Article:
by Trevor Hofmann
Cadillac Cien - An F-22 Stealth Street Fighter
With all the concepts that Cadillac has been transforming into road going production cars lately it just seems morally wrong that the Cien supercar, arguably the most exciting of the lot, is stillborn.
It's still wowing crowds, making its first Canadian appearance at the Montreal International Auto Show recently, and is a fitting icon for Cadillac's 100 year anniversary celebrations - especially considering its name is Spanish for 100. The mid-engine Cadillac is a low flying stealth fighter, with body creases as razor sharp as its purported handling. While radical compared to most of its contemporaries, the Cien embodies the very essence of Cadillac's fusion of design and technology as seen recently in its new CTS sports sedan, upcoming XLR roadster and SRX sport utility.
It also showcases the brand's future 7.5-L V12 engine, rated at 750-hp and 450 lb-ft of torque in this guise, destined for the company's next generation of large cars. A V12 in a Cadillac? Look way back and you'll find that there were more GM marques than just Cadillac to incorporate V12 power. Its flagship brand was the last of its divisions to offer a V12 way back in the 1930s, but nothing quite like the new Northstar XV12.
Expect significantly more than 500-hp from the double overhead cam, four-valve per cylinder, aluminum block and aluminum cylinder head engine. Cadillac's pioneering foresight (remember the 4-6-8 disaster of the early 80s) finally pays off in its new Displacement on Demand technology, allowing the engine to run on six cylinders when under lower loads to maximize fuel savings. It also uses a direct injection gasoline combustion system for improved engine power, better fuel economy and lower emissions. Also to reduce space and weight a new combined starter generator is incorporated.
Formula 1-inspired column-mounted electronic paddles control a 6-speed semi-automatic transmission instead of a manual gearbox. While the paddle-shifters may not see the light of day in any future Cadillac, GM is working on the all-new RWD automatic transmission specifically for the Northstar XV12 engine. It will go into production in 2005.
Its 19-inch front and 21-inch rear magnesium alloy wheels, wrapped in Michelin 245/35R19 and 335/30R21 tires respectively, only hint at what this carbon fiber monocoque chassis and carbon fiber composite bodied vehicle is capable of. An independent aluminum double wishbone suspension, front and rear, should keep the Cien planted firmly on the pavement.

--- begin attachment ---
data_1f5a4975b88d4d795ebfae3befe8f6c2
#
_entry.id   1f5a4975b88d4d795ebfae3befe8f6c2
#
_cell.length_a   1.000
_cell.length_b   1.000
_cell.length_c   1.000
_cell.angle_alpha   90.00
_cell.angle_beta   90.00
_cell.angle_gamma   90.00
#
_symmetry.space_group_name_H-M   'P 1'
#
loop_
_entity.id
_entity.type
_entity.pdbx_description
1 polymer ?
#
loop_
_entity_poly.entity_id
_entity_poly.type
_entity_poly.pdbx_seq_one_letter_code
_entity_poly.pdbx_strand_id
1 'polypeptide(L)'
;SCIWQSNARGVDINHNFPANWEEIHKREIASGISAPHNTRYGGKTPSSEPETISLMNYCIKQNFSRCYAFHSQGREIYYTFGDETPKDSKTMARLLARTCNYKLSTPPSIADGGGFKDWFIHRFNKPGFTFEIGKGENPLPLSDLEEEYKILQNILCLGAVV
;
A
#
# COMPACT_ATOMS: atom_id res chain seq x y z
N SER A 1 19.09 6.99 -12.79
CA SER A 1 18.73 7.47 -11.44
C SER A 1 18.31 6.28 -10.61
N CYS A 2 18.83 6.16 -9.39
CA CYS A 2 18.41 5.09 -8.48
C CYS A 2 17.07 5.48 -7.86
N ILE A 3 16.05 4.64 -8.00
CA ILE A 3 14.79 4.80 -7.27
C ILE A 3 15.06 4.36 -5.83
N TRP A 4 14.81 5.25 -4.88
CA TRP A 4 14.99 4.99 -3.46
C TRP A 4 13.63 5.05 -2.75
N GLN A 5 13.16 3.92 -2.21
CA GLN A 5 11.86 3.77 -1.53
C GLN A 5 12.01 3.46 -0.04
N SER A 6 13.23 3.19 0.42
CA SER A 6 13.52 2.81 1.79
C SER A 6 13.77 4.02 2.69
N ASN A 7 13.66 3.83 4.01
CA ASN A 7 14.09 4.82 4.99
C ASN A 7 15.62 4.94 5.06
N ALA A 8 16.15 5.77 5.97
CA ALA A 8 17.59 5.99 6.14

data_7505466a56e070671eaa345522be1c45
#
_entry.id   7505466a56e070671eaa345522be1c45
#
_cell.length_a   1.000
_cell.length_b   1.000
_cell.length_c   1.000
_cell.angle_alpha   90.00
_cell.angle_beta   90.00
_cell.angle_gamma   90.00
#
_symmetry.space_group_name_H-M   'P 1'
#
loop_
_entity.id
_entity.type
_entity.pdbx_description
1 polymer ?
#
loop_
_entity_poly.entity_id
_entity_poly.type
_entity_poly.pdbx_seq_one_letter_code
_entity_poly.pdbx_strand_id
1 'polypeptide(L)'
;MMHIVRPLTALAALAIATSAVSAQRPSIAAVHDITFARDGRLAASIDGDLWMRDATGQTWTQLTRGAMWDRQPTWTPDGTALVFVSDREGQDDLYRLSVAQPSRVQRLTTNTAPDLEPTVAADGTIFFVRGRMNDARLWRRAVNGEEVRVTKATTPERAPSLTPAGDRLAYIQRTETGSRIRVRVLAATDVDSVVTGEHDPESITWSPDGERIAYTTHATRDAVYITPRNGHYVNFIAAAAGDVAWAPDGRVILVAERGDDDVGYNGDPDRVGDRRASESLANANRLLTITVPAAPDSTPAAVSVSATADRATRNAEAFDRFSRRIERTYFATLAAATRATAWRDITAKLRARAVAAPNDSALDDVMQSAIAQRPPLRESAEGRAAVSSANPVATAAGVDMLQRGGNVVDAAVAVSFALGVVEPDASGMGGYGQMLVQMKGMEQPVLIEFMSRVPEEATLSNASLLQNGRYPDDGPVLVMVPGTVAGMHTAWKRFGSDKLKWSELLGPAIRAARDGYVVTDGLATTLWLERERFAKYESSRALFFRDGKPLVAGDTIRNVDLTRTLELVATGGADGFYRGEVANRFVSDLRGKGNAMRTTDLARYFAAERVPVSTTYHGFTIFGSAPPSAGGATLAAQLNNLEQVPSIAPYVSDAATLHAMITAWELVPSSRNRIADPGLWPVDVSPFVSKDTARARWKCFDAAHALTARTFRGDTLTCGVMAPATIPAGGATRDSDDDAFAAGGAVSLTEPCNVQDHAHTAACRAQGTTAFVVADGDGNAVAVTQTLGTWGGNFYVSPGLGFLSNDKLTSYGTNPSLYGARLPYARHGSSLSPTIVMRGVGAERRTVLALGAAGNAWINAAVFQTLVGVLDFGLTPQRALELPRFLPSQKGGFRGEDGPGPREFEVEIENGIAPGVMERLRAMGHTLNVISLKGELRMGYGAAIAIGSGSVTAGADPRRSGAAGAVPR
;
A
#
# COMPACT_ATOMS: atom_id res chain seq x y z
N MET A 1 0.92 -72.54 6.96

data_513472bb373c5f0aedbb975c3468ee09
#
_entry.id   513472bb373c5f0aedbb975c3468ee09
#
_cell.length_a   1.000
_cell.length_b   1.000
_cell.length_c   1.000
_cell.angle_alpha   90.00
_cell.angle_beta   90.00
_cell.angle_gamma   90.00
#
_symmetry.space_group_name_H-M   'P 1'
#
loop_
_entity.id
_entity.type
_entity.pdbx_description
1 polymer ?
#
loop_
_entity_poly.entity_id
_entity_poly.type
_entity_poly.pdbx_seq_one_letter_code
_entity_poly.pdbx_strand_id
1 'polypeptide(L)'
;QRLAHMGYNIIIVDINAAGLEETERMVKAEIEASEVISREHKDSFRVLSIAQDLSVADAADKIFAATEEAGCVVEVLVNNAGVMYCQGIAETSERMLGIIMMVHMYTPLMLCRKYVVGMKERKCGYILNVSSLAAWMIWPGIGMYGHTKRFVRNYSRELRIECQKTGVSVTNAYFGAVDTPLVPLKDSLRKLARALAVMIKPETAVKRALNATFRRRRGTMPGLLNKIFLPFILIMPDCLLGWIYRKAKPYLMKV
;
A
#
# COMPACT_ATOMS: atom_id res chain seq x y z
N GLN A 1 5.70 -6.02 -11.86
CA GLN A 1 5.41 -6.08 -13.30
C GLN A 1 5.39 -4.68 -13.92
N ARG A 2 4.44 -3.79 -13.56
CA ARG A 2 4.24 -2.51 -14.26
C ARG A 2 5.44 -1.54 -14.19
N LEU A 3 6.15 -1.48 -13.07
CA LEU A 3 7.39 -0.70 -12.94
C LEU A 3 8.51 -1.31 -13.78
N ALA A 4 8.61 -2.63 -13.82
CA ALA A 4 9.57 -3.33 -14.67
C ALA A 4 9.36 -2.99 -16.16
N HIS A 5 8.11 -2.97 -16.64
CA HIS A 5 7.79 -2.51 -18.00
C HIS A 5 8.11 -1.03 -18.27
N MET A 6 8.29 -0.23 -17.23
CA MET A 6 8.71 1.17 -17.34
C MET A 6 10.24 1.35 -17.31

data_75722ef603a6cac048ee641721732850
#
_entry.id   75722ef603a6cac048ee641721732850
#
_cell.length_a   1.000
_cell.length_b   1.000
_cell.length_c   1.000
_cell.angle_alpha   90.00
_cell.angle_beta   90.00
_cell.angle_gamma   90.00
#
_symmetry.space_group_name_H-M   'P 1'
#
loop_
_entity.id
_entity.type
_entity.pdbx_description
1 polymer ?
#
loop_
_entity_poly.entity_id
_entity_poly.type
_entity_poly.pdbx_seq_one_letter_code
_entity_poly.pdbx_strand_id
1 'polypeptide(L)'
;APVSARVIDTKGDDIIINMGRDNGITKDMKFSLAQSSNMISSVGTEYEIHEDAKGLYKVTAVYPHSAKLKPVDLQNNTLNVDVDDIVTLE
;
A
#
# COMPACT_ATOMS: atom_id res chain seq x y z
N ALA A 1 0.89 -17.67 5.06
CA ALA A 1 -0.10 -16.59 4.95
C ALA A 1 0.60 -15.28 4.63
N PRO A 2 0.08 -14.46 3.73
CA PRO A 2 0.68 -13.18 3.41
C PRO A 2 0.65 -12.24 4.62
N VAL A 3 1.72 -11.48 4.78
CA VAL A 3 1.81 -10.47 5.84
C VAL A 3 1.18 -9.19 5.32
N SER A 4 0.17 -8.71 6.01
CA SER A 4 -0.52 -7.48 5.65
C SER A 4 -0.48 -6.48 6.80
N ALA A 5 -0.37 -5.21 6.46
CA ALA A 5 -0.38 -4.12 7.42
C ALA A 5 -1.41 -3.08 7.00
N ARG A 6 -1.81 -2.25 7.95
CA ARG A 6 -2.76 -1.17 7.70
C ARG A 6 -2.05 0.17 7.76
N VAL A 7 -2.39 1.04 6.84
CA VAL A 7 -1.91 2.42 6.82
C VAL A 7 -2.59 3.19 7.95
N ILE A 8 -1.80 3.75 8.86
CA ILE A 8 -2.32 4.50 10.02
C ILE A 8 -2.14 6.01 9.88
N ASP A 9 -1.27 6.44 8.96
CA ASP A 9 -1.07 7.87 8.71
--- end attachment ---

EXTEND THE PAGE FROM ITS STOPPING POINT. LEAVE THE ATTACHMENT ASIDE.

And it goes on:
Its high-tech structural materials provide a canvas to showcase Cadillac's leading edge electronic gear as well. Night Vision, HUD (heads-up display), OnStar, Stabilitrak, Ultrasonic Rear Parking Assist and Communiport - which integrates the car's audio, computing, navigation and wireless communication through hands-free voice activation - are features more common in luxurious sedans and SUVs (and jet fighters) than in ultra-performance cars. But of course, this is a Cadillac first and foremost, barebones just wouldn't do.
A specially designed entertainment system is matched to the car's unique acoustic characteristics as well. Like its 2002 Cadillac LMP race car sibling the Cien incorporates digital instrumentation, including diagnostics and satellite navigation. Rearview cameras displace mirrors relaying images onto LCD screens within the cabin.
As foreboding as the exterior sheetmetal, inside the cabin dark anodized aluminum accents appear cool, collected and highly technical. The Cien's center console houses its main controls along with the Bvlgari designed clock. Carbon fiber and aluminum structural materials are lightweight while staying true to the super-tech design theme, arrayed in a vertical motif.
The Cien made a fitting debut public drive at the Le Mans 24 Hours on June 24, 2002. It led the traditional parade prior to the start of the 70th Le Mans 24 Hours, in which two Cadillac Northstar LMP 02s took part.
Production? Well at least the engine will be produced in limited numbers, about 5,000 per year. According to Thomas Stephens, Group Vice President of GM Powertrain, the new design will occupy the same space as the V8s in full-sized GM trucks and SUVs but it won't fit in the engine bay of the upcoming Cadillac XLR roadster. That's too bad, considering its V12 powered Mercedes-Benz SL competition.
What's more of a shame is that this vehicle won't be built. GM could have the halo car of halo cars in the Cien, and once again be worthy of the title 'Standard of the World'. Who knows? Maybe they will be able to achieve the quality, workmanship and superior technology to reclaim this title in future products.